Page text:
The above graph gives us some results about the mode of work that students in a Moroccan EFL class prefer when using technology in class. To start with the great majority, 60% of students prefer working in groups. On the other hand, 33% claim that to work in pairs is their favorite way of working. Both these results indicate that students are aware of the fact that two heads are better than one. However, there are students who opt for working individually; according to the graph 7% percent of them prefer individual work when technology is used in class. Here we can say that all students have different styles in learning, despite the fact that the majority prefers to work in groups. An interesting result the graph shows also is that no student prefers the teacher’s use of technology. Therefore, it is clear that teacher should help students enhance their collaborative learning, and improve their cooperative skills.
Graph 5: Does your English teacher use technology for group work?
Graph 6: If yes, to what extent do you understand the lesson when the teacher uses technology for group work?
The two graphs above are interrelated so I will comment on them together. In the first one, the response to the question related to whether or not their teacher uses technology is equal. 50% of students replied that their teacher uses technology for group work, and 50% of them replied that their teacher does not use technology for it. Out of those students who said yes, 53% of them stated that they understand very well the lesson when the teacher uses technology for group work. This percentage shows how enthusiastic and motivated students are when technology is used for group work. On the other hand, 47% of them say that they understand well which might suggest that they still experience some difficulties when the teacher uses technology for group work. However, what is more important and a good result is the fact that all of the students reported that they understand the lessons even if their degree of their understanding varies, which is quite normal. Therefore, teachers who do not use technology for group work need to consider its integration and use in the classroom, and more specifically for group work. This will help their students become motivated and involved in learning, and will facilitate their understanding of the lessons they are presented.
Graph 7: What technological software do you prefer the teacher to use in class?
Graph seven is about three options of software that students might want their teacher to use in class. I included Word Processing, PowerPoint, and YouTube. These software could be described starting with the least interactive software, which is Word Processing, to the most interactive one, which is YouTube. Actually, 67% of students express their preference for YouTube as the most popular web-system they want their teacher to use in class. This shows the extent to which students are exposed to social networks more than other means of ICT, even the fact that some teachers often use word processing and PowerPoint in class. However, 30% of students claim that they want their teacher to use PowerPoint in class. Thus, it means that students are already familiar with PowerPoint presentations in class, and that they have an attitude that PowerPoint could be used for the learning in class. On the other hand, only 7% of them prefer Word processing. All of these preferences might reflect the students’ attitudes towards the software. Therefore the teacher should encourage students to use them for learning, especially YouTube, a technology that the majority already uses outside the classroom.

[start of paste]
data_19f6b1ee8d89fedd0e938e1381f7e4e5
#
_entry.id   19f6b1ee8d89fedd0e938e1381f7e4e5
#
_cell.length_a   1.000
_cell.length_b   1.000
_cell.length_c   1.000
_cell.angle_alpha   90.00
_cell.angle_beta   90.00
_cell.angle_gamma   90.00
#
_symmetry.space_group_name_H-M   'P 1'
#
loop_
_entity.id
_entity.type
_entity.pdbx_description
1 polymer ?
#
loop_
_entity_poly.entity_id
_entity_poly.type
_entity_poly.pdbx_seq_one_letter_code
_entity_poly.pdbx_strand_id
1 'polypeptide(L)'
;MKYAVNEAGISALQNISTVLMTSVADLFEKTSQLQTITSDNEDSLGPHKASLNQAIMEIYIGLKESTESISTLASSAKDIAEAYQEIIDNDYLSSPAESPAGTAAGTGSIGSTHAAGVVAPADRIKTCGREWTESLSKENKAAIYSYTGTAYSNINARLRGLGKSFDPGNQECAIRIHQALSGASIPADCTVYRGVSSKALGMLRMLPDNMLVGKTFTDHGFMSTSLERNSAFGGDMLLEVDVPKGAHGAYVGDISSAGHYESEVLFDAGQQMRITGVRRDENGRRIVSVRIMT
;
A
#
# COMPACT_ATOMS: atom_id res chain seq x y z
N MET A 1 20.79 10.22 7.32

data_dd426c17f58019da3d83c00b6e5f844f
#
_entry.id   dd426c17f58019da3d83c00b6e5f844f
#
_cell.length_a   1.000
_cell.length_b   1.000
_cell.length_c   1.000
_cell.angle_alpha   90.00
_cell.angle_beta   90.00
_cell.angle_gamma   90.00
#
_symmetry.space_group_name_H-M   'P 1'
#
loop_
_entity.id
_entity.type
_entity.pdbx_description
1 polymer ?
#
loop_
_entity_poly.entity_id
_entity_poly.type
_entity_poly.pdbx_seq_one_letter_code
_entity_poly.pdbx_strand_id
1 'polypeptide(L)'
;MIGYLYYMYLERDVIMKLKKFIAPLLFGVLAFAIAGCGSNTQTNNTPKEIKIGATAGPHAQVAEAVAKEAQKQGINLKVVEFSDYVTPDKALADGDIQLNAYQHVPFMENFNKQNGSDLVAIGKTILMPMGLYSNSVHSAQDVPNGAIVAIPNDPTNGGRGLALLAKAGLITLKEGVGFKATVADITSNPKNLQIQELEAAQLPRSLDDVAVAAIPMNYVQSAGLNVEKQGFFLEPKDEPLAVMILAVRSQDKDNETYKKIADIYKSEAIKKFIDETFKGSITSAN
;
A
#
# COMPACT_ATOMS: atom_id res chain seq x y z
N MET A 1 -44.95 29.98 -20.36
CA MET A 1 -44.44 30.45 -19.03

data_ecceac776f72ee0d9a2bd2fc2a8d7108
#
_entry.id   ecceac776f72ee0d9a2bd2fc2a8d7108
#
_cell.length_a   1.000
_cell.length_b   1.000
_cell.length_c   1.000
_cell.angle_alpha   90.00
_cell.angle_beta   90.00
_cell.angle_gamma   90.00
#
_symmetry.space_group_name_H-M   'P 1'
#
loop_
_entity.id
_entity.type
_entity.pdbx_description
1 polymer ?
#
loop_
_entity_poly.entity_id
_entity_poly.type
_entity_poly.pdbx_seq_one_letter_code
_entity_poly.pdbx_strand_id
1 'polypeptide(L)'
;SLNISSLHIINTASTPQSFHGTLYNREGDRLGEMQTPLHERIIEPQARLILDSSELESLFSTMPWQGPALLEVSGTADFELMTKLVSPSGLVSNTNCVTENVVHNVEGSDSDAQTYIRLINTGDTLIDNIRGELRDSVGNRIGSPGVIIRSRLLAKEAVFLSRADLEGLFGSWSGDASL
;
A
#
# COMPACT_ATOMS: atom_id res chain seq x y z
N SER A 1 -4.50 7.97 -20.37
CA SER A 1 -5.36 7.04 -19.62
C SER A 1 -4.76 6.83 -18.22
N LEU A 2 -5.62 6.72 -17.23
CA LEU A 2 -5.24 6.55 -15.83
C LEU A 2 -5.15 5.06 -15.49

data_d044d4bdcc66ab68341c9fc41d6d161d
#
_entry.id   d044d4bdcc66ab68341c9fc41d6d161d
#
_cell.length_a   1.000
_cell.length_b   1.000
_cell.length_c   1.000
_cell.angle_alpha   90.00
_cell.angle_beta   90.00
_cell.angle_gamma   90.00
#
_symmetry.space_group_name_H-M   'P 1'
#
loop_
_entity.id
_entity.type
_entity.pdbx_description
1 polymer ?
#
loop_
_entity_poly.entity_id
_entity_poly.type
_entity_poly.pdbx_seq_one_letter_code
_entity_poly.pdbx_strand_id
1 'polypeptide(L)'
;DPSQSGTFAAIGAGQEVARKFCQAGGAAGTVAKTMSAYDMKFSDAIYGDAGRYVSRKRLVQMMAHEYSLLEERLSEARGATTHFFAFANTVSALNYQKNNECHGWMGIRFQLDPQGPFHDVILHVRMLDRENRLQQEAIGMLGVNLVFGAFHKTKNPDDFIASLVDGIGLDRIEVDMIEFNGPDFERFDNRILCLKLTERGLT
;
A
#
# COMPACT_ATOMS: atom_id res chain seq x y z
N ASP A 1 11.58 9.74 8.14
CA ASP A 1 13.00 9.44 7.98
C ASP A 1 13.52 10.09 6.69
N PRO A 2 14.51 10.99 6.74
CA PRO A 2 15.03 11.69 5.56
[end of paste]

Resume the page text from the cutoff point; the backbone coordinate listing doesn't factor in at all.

Summary of Findings
The analysis of the questionnaire allowed me to collate some concrete data about the attitudes of Moroccan students towards the communicative use of technology in the classroom. It helped me to develop some fruitful and valuable thoughts and information about the use of ICT in a communicative way for the creation of a better teaching and learning environment. According to the data collected from the answers of the respondents, the great percentage of students want, choose, or prefer software to be used communicatively. For example, being familiar with virtual games shows the interaction and the communication of students with the software that allows them to be more involved, have fun, and be self-motivated to play. This might be the reason why teachers should incorporate such games in class in order to make students intrinsically motivated to learn.
Also, students overwhelmingly chose cooperative learning. Additionally, students are familiar with YouTube and Skype as software that they use at home or in cyber spaces, but not in the classroom. Therefore, using social networks in class will enhance students’ communication skills, and will make their learning more meaningful.
The summary of findings offers the real picture of using technology in Moroccan EFL classrooms.
Edited by Elisabeth Myers